Reducing Medical ErrorsThe following article is based on a presentation given in April 2003 at the Health Policy Forum on the campus of Thomas Jefferson University in Philadelphia, Pennsylvania.The monthly Forum is hosted by the Office of Health Policy and Clinical Outcomes.

The issue of medical errors and patient safety has received a great deal of attention since November 1999, when the Institute of Medicine (IOM) released its famous report, To Err Is Human: Building a Safer Health System. A medical error, as defined in the IOM report, is “the failure of a planned action to be completed as intended or the use of a wrong plan to achieve the aim.” The report stated that approximately 44,000 to 98,000 people die in hospitals each year as the result of medical errors. Although the actual number of deaths has been debated, most health care leaders agree the number, whatever it is, is still too high and represents a significant public health risk in the U.S.


In its report, the IOM made several important recommendations to address this situation. Foremost among them were (1) to establish a national focus on the issue, (2) to develop a nationwide, mandatory error-reporting system, (3) to raise standards through oversight organizations, and (4) to create safely systems within health care organizations. canadian cialis

Significant progress has been made toward implementing the first three items. For example, the Pennsylvania Medical Care Availability and Reduction of Error Act (MCare Act) contains safety provisions requiring medical facilities and physicians to report serious events and incidents to the recently created Patient Safety Authority. Other leadership programs (legislative, administrative, and private), such as the National Quality Forum, the Leapfrog Group, and the Pittsburgh Regional Healthcare Initiative, have increased awareness of the issue of patient safety and have provided important information in an effort to raise standards and expectations for improvement. The Agency for Healthcare Research and Quality has been a major force in promoting the development and dissemination of safe medical practices.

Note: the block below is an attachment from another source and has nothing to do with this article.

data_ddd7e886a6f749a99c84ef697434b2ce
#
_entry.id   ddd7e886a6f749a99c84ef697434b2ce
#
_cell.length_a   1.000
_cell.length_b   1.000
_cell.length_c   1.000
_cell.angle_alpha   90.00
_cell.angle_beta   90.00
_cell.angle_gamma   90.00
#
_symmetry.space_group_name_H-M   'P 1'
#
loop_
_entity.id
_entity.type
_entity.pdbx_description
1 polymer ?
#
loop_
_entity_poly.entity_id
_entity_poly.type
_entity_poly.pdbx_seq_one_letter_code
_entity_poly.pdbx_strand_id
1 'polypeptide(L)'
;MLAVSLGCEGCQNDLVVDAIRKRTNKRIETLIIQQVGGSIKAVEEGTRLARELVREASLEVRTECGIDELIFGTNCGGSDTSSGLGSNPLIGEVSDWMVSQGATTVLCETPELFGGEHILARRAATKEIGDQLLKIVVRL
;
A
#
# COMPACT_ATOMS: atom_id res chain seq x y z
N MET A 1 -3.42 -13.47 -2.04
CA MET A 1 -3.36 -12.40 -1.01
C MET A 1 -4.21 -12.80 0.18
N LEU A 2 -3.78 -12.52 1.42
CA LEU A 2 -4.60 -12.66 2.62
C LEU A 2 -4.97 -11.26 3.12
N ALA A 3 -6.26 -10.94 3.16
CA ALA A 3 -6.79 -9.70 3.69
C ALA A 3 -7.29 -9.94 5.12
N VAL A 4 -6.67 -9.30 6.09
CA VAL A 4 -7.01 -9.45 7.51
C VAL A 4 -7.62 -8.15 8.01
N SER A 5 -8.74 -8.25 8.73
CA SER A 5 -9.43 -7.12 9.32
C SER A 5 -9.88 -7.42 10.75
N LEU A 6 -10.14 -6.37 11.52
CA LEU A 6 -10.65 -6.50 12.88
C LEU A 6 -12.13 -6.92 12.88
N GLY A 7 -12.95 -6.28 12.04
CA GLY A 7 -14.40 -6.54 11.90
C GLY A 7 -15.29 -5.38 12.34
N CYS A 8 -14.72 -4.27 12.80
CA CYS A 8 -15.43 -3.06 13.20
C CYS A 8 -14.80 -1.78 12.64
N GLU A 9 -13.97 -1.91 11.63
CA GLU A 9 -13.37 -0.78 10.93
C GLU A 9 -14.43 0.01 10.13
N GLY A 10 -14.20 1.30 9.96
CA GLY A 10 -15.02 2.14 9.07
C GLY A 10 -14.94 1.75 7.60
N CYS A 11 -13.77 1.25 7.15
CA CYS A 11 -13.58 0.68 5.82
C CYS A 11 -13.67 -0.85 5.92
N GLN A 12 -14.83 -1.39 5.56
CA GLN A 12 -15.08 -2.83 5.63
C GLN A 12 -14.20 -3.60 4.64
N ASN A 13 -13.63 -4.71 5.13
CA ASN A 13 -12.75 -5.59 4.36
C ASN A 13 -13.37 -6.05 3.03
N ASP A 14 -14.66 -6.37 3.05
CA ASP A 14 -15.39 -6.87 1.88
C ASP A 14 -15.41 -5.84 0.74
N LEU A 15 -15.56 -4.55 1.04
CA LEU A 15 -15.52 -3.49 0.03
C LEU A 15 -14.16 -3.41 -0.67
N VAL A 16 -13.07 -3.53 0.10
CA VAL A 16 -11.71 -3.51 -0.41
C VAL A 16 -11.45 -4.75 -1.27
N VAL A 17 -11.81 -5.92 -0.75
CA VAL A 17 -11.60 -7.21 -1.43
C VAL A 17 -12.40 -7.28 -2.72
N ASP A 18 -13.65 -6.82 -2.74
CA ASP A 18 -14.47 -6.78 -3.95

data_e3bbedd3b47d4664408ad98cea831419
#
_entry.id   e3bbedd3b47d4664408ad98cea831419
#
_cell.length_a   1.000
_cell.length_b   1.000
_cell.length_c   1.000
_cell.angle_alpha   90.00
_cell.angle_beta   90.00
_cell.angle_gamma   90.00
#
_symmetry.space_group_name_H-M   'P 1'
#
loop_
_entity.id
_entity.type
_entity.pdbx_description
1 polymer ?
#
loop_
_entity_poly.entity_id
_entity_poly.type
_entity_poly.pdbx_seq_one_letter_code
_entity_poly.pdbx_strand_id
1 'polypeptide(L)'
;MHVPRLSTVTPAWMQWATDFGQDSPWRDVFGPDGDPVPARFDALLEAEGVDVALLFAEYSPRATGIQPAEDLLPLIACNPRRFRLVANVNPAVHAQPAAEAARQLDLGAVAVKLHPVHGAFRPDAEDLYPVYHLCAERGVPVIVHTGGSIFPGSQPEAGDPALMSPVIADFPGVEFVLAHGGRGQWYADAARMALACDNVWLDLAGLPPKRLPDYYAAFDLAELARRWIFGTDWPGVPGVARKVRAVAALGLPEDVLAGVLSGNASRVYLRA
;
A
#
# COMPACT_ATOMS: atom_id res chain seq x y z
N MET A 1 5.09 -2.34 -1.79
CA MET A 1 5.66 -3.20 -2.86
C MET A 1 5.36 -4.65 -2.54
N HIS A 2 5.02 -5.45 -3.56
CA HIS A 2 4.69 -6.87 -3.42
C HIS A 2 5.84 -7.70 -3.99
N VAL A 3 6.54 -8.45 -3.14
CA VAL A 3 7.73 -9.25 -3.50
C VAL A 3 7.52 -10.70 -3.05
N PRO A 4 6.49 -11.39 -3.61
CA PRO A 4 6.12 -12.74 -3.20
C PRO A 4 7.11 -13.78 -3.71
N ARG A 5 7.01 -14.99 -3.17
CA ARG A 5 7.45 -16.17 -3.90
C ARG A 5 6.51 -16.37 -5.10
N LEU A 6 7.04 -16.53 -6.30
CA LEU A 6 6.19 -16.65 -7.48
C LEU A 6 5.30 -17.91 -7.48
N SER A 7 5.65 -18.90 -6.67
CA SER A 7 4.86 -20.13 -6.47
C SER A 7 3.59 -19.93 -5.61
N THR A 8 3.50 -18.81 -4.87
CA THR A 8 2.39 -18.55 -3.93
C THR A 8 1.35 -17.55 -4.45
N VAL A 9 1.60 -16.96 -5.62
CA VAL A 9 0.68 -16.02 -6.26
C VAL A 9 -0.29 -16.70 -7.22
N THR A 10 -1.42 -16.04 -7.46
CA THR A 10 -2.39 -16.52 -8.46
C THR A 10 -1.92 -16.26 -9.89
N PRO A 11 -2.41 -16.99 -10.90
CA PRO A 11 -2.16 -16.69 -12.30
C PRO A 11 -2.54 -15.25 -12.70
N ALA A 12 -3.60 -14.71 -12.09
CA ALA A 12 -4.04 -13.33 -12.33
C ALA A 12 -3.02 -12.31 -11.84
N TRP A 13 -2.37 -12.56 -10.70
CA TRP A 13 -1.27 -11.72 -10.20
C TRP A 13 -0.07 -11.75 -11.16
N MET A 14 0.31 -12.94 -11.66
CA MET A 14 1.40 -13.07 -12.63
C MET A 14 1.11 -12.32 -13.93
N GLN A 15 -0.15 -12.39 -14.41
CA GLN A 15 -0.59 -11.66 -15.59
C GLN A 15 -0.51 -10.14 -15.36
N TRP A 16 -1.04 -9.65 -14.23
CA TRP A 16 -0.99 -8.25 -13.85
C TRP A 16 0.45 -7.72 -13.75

For all concerned, however, there is still an urgent need to focus on the IOM’s fourth recommendation: creating safer systems of patient care within the delivery systems themselves. This effort is sometimes referred to as “establishing a culture of safety.” How to best establish that culture, improve the reporting of potential errors, and eliminate them within any organization remains to be determined.

Dr. Lucian Leape, a Harvard health policy expert whose work greatly inspired the IOM report, stated that most medical errors are not caused by the carelessness of physicians, nurses, or other hospital personnel but, instead, are the result of poorly designed systems. According to Dr. Leape, people will always make errors, despite their best intentions; a good system is one that will compensate for those errors so that adverse outcomes do not result. The key to reducing errors, therefore, is to shift attention away from the caregivers toward the system itself, because finding fault at the individual level only obscures the underlying source that unwittingly allows these errors to occur.

We have developed an organizational structure within an academic tertiary hospital that continuously addresses those educational gaps and infrastructural deficiencies that present a repeated danger to the patients under our care. This structure is not much different from any hospital’s administrative effort to address problems such as facility cleanliness, environmental safety, patient transport, and finances. What is unique is that the focus is on all aspects of patient safety.
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Academic health centers have an important role to play in reducing medical errors and in improving patient safety. They are ideally positioned in this regard, given the multiple dimensions of their missions of education, research, and clinical care. In fact, long before the IOM published its groundbreaking report, the University of Pittsburgh Medical Center Health System (UPMC) had already made patient safety its highest priority. Our work in this area has resulted in several effective strategies designed to reduce errors.